3. I see you have expressed a lot on bent arm strength. What are your views in straight arm strength? How can one train for it from the basics?

      Love you coach
      Kishore

  • Jonathan F.V.

    Good article! And of course, lots of reps short rest periods build muscle! Ever heard of “Méthode Lafay”? It’s a French training method based on simple bodyweight exercises (by simple, I mean there’s pretty much no technical skill involved), and based on similar principles, it got a lot of people much bigger than they were. 🙂 I haven’t read coach Wade’s C-Mass, but I bet it’s a great book!

    • Corey Howard

      Jonathan, thanks for the positive feedback… and great profile pic!! I’m sorry, I’m unfamiliar with “Methode Lafay”, I’ll have to check it out. I’d strongly encourage grabbing a copy of C-Mass! Get the new paperback edition that DragonDoor just came out with, that way you can mark it up and use it as a point of reference.

      • Jonathan F.V.

        I’ll place it on my list then! At some point, I’ll have a place and there’s going to be a library in it!

    • Halil Mutlu

      Jonathan bro can you tell me what is Methode Lafay? ı googled it but ı wasnt able to find anything english

      • Jonathan F.V.

        Hey, I just searched for English information too, but it didn’t show much. Basically, it’s a training method that uses many different bodyweight exercises with specific execution in a programming that includes several sets done in a certain way with pretty short resting times. I’ve seen there’s translations for many different languages, but no translation to English. It’s not a method I’ve ever practised as I’m more into gymnastics strength and strength in general than I’m into bodybuilding or endurance/stamina stuff (I prefer to train general strength a lot and then build stamina for specific jobs I have to do when the time comes, it seems more effective that way to me), but many people seem to have decent results with it, and a few freaks got very impressive results. I’d personally like to see Coach Wade’s C-Mass, I’m curious about it.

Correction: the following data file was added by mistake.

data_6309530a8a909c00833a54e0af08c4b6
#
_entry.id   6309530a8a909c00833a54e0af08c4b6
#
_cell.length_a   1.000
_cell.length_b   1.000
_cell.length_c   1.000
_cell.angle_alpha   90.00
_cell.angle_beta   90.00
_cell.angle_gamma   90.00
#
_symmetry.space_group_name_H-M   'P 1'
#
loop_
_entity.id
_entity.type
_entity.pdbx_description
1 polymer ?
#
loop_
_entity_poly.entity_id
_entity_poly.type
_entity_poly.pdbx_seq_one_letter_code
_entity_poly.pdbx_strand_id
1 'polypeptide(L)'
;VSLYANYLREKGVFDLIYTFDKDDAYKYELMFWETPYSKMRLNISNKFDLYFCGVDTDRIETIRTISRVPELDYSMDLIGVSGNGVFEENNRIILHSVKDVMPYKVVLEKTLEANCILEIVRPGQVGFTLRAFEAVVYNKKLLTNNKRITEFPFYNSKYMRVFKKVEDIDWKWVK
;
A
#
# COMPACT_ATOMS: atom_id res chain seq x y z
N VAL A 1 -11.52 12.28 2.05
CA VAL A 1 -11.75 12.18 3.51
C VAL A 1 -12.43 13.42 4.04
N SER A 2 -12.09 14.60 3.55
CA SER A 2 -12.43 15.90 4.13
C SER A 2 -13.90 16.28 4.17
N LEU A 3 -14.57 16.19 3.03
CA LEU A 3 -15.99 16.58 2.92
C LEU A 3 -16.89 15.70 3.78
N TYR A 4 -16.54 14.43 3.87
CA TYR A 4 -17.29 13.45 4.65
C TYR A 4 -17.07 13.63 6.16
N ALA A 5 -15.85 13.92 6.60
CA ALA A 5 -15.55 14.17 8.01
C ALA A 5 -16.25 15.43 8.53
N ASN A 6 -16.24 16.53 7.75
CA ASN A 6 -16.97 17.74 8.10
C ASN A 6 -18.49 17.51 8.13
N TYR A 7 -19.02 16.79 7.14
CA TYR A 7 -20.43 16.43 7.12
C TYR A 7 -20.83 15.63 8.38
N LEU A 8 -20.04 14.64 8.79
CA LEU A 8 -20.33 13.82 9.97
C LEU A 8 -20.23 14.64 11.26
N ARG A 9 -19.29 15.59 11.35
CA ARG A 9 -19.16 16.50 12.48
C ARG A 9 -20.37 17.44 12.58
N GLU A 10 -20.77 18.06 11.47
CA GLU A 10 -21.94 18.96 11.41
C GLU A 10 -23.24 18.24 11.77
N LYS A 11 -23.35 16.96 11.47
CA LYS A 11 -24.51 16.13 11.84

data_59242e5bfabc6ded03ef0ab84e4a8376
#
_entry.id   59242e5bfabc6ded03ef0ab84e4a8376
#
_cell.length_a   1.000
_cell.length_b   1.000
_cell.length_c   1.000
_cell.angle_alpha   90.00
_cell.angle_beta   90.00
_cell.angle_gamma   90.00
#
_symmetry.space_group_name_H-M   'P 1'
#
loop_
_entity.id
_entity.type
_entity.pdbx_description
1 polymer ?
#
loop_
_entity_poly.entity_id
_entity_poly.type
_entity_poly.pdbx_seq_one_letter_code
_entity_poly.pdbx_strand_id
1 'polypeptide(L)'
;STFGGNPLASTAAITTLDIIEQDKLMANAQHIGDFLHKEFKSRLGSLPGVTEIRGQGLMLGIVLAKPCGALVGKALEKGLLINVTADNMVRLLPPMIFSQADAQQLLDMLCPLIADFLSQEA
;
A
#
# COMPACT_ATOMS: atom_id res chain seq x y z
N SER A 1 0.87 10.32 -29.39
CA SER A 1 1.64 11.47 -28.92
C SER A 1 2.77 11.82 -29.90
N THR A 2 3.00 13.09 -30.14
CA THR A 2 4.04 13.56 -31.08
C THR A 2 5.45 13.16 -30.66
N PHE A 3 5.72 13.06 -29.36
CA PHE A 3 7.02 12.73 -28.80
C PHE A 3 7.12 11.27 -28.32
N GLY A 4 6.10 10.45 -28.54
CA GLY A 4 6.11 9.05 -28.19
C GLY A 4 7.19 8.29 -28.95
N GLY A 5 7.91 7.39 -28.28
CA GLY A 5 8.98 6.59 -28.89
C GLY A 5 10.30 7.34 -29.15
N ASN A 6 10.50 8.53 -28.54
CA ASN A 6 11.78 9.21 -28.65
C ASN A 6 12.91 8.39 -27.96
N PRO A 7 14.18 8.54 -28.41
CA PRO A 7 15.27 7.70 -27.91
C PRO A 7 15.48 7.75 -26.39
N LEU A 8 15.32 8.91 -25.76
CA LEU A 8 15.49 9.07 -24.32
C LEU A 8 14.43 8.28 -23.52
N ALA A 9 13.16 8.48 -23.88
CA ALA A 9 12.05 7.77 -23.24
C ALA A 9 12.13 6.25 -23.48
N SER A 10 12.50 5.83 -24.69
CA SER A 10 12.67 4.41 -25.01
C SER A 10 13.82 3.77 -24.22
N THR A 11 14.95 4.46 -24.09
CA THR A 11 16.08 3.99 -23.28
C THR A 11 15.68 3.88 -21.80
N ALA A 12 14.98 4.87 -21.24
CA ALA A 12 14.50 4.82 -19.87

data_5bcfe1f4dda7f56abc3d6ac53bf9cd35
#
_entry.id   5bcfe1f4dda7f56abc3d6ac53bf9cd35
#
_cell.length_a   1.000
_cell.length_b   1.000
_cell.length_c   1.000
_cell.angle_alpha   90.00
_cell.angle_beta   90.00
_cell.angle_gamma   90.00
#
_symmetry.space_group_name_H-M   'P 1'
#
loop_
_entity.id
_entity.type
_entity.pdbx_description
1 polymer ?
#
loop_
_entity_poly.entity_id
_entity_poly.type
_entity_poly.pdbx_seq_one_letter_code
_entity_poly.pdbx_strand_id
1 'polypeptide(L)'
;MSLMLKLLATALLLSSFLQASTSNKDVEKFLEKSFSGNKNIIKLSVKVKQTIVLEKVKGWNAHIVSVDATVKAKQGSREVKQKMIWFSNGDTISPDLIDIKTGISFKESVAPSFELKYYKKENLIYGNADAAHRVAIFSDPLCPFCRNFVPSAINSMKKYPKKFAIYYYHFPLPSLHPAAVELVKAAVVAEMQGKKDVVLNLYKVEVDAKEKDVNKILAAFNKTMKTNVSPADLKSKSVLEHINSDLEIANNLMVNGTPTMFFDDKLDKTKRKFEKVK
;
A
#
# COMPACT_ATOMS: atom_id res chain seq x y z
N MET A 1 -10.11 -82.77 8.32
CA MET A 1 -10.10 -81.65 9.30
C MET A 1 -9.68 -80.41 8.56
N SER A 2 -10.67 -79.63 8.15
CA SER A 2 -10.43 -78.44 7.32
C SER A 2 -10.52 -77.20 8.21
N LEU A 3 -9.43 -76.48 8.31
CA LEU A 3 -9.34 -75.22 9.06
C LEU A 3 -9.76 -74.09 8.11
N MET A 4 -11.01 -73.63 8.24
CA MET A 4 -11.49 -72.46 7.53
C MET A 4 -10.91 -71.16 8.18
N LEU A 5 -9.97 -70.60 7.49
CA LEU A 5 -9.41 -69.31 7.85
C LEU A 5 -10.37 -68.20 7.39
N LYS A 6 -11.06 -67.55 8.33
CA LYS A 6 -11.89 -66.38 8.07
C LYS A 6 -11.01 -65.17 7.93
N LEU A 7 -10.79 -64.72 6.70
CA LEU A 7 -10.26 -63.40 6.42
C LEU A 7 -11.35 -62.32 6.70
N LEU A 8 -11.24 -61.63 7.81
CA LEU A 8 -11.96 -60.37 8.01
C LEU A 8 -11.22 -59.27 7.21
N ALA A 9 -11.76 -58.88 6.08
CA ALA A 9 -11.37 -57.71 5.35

• Guest

          if you want ı can send it to your youtube channel

  • Nick297

    Hey there.

    Really impressive quads man! Didn’t see people who don’t use barbells with quads like these before.

    So you suggest shorter rest between sets for mass? For how much? 30 secs or maybe 60? Would it work for upper body too?

    Thanks.

    • Corey Howard

      Thank you. Yes, shorter rest periods seem to work well. This increases the time the muscle spends under tension, and really that’s the key to adding size. As for timing your rest periods- I didn’t watch a clock. I began my next set as soon as I caught my breath but before my legs had fully recovered from the previous set. Yes, based off of my experience and my clients experience this works for upper body too. I hope this helps Nick297. Best of luck to you, my friend.

      • Nick297

        I appreciate your advice. Thanks again 😉

  • Philip Ng

    Thanks for awesome article Corey!